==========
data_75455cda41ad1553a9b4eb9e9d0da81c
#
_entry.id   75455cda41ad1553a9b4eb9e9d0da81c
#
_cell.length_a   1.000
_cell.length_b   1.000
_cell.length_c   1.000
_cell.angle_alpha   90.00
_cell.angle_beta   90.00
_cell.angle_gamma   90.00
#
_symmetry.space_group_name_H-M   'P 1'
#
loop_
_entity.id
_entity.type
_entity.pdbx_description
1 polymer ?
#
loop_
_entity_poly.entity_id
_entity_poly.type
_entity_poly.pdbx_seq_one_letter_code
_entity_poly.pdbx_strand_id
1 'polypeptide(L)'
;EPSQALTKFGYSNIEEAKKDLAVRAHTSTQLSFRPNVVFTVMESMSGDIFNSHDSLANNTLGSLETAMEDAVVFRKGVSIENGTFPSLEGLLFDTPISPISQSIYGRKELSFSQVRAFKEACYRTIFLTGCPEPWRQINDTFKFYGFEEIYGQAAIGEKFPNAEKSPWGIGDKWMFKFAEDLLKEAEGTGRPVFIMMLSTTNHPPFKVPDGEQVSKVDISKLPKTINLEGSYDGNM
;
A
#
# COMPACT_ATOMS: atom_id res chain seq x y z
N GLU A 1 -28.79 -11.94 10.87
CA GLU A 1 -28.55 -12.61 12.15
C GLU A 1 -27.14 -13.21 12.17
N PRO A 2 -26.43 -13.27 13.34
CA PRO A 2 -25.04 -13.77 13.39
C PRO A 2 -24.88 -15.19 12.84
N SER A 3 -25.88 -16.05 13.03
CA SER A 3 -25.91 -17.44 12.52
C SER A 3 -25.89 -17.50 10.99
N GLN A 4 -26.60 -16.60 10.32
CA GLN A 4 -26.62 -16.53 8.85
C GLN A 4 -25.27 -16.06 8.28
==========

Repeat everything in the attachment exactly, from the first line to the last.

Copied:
data_75455cda41ad1553a9b4eb9e9d0da81c
#
_entry.id   75455cda41ad1553a9b4eb9e9d0da81c
#
_cell.length_a   1.000
_cell.length_b   1.000
_cell.length_c   1.000
_cell.angle_alpha   90.00
_cell.angle_beta   90.00
_cell.angle_gamma   90.00
#
_symmetry.space_group_name_H-M   'P 1'
#
loop_
_entity.id
_entity.type
_entity.pdbx_description
1 polymer ?
#
loop_
_entity_poly.entity_id
_entity_poly.type
_entity_poly.pdbx_seq_one_letter_code
_entity_poly.pdbx_strand_id
1 'polypeptide(L)'
;EPSQALTKFGYSNIEEAKKDLAVRAHTSTQLSFRPNVVFTVMESMSGDIFNSHDSLANNTLGSLETAMEDAVVFRKGVSIENGTFPSLEGLLFDTPISPISQSIYGRKELSFSQVRAFKEACYRTIFLTGCPEPWRQINDTFKFYGFEEIYGQAAIGEKFPNAEKSPWGIGDKWMFKFAEDLLKEAEGTGRPVFIMMLSTTNHPPFKVPDGEQVSKVDISKLPKTINLEGSYDGNM
;
A
#
# COMPACT_ATOMS: atom_id res chain seq x y z
N GLU A 1 -28.79 -11.94 10.87
CA GLU A 1 -28.55 -12.61 12.15
C GLU A 1 -27.14 -13.21 12.17
N PRO A 2 -26.43 -13.27 13.34
CA PRO A 2 -25.04 -13.77 13.39
C PRO A 2 -24.88 -15.19 12.84
N SER A 3 -25.88 -16.05 13.03
CA SER A 3 -25.91 -17.44 12.52
C SER A 3 -25.89 -17.50 10.99
N GLN A 4 -26.60 -16.60 10.32
CA GLN A 4 -26.62 -16.53 8.85
C GLN A 4 -25.27 -16.06 8.28